According to OpenAI CEO Sam Altman’s experiences shared on Microsoft founder Bill Gates’ podcast, Unconfuse Me with Bill Gates, ChatGPT shows huge commitment in three explicit industries. Altman accentuated that notwithstanding the ongoing excitement surrounding the innovation, it is still in its beginning phases and will encounter significant improvement throughout the next five to ten years.
The three industries poised to benefit the most from ChatGPT, according to Altman, are as follows:
Altman suggested that ChatGPT holds the potential to boost the productivity of programmers substantially. Assisting in tasks such as code review, test case writing, and code generation could potentially triple their efficiency. Beyond mere acceleration, ChatGPT aims to free up mental resources for more creative and abstract thinking, enabling programmers to explore new ideas.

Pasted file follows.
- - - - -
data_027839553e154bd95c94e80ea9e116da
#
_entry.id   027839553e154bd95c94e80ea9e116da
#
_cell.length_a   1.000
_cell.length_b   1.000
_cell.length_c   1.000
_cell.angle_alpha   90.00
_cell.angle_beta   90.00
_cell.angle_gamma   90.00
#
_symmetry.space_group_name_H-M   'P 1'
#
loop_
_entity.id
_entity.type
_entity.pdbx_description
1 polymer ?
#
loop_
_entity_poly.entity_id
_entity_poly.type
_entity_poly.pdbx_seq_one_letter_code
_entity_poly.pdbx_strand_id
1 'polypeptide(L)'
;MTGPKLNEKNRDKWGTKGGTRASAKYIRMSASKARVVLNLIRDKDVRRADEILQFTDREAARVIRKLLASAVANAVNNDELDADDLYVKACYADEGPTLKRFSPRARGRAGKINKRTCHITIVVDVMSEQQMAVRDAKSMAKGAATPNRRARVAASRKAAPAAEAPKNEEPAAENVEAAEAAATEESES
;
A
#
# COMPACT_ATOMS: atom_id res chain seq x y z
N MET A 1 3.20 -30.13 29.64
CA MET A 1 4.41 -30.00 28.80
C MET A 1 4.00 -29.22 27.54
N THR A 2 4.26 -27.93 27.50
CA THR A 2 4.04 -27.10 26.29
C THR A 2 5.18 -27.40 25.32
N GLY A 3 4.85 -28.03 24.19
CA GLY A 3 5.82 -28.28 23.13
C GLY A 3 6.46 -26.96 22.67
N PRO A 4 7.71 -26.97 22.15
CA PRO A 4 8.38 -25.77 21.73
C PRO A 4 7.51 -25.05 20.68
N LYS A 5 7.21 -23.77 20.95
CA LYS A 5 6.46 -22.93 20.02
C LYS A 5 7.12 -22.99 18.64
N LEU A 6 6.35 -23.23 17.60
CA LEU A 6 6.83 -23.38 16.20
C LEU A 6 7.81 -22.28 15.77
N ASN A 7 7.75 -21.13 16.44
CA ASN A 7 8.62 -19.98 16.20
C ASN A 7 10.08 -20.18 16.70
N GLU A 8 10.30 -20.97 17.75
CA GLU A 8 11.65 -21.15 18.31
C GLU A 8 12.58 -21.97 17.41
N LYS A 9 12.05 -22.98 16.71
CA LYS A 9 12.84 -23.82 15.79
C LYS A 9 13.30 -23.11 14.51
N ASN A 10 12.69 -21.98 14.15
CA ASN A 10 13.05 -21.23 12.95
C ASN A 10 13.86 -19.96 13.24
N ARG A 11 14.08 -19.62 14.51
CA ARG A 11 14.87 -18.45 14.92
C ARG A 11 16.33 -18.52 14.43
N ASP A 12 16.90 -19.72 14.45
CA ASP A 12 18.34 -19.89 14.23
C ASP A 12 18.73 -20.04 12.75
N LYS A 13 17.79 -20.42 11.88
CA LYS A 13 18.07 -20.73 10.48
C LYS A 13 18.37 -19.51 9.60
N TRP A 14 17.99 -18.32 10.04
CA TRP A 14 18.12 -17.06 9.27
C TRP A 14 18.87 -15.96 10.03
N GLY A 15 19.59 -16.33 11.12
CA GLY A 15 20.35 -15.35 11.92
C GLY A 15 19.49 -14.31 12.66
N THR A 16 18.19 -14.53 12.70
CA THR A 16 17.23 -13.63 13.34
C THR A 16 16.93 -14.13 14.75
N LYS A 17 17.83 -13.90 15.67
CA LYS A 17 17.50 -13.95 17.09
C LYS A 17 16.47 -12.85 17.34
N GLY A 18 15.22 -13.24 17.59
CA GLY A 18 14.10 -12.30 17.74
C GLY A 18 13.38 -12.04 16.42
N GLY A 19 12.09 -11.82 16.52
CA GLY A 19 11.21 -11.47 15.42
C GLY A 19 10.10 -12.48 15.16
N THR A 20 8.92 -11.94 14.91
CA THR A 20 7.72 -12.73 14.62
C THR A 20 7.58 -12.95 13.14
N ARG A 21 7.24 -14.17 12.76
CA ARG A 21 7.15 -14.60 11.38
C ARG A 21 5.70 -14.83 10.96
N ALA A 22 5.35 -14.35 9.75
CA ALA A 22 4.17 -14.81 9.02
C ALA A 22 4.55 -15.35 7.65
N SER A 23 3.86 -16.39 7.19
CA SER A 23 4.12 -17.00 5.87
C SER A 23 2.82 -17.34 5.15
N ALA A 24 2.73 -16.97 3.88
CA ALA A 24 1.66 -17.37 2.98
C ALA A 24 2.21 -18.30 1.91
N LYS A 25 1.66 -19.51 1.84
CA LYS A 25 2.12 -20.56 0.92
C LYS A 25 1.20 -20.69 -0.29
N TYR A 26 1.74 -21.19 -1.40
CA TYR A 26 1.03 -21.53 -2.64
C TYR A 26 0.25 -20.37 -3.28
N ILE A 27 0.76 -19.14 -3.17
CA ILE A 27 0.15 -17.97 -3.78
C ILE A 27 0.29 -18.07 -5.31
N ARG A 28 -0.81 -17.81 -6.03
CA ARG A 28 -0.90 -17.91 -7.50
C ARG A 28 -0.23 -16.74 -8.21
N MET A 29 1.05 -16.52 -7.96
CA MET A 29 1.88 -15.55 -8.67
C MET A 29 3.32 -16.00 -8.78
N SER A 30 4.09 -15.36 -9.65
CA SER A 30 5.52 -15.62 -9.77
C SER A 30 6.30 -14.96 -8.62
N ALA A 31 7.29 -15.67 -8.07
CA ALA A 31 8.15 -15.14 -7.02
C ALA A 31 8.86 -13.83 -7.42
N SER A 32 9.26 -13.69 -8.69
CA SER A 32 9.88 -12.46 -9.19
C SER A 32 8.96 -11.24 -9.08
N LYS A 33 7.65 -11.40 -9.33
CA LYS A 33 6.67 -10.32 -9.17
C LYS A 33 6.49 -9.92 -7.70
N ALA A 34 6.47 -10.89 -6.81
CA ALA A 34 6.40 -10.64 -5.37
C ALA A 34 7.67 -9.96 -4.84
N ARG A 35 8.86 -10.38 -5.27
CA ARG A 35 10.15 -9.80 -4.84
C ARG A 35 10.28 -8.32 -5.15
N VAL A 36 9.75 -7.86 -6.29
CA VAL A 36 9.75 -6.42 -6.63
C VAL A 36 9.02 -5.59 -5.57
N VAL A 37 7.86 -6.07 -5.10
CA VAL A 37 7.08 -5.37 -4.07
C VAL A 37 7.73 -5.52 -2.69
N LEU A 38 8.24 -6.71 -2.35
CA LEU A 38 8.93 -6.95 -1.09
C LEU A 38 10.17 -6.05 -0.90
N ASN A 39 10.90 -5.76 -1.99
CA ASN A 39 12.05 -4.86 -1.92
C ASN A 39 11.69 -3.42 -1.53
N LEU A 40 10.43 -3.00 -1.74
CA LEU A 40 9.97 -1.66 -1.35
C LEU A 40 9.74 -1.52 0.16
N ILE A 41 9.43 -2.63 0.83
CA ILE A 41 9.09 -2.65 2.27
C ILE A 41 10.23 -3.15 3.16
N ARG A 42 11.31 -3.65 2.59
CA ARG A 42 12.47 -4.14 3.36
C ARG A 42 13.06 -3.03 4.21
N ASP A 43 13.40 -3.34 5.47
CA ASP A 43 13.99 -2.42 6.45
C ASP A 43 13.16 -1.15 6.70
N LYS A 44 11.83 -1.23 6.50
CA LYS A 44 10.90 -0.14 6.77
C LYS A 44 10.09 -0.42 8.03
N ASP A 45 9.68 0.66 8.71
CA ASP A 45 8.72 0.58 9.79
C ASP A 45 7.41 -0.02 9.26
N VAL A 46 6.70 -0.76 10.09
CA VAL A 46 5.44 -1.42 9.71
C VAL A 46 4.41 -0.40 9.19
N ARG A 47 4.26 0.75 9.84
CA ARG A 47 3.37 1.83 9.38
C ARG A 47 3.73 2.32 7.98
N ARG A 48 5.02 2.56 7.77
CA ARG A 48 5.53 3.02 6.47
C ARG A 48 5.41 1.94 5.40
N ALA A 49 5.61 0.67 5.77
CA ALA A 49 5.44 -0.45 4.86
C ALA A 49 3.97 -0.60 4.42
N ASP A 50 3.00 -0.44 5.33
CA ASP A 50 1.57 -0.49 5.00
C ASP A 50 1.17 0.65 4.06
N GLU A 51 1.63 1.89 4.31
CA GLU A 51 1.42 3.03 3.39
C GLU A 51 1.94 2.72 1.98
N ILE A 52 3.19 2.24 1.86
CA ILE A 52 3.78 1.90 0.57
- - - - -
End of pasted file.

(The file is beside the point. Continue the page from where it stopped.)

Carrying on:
Altman cautioned, however, that careful verification of ChatGPT’s outputs is crucial due to occasional inaccuracies.
AI systems, including ChatGPT, can support teachers in curriculum design, administrative tasks, and personalized lesson planning. They can also be valuable for language learning, with companies like Duolingo incorporating AI into their methods. Gates highlighted the potential of ChatGPT in tutoring, particularly for remote and underserved communities.
Educators, however, have warned against relying solely on AI, citing potential errors and the risk of facilitating cheating.
Notwithstanding ChatGPT’s fruitful section of the US Medical Licensing Exam, an alert is encouraged because of likely mistakes. Altman recognized that the innovation is still in its beginning phases. Artificial intelligence can help medical care experts by dealing with regulatory assignments, examining research, summing up clinical narratives, and noting normal patient questions.
Prominently, pharmaceurtical organizations are presently using ChatGPT to computerize drug revelation and examination processes. The Gates Foundation intends to use such tools to address worldwide medical problems like AIDS, tuberculosis, and malaria.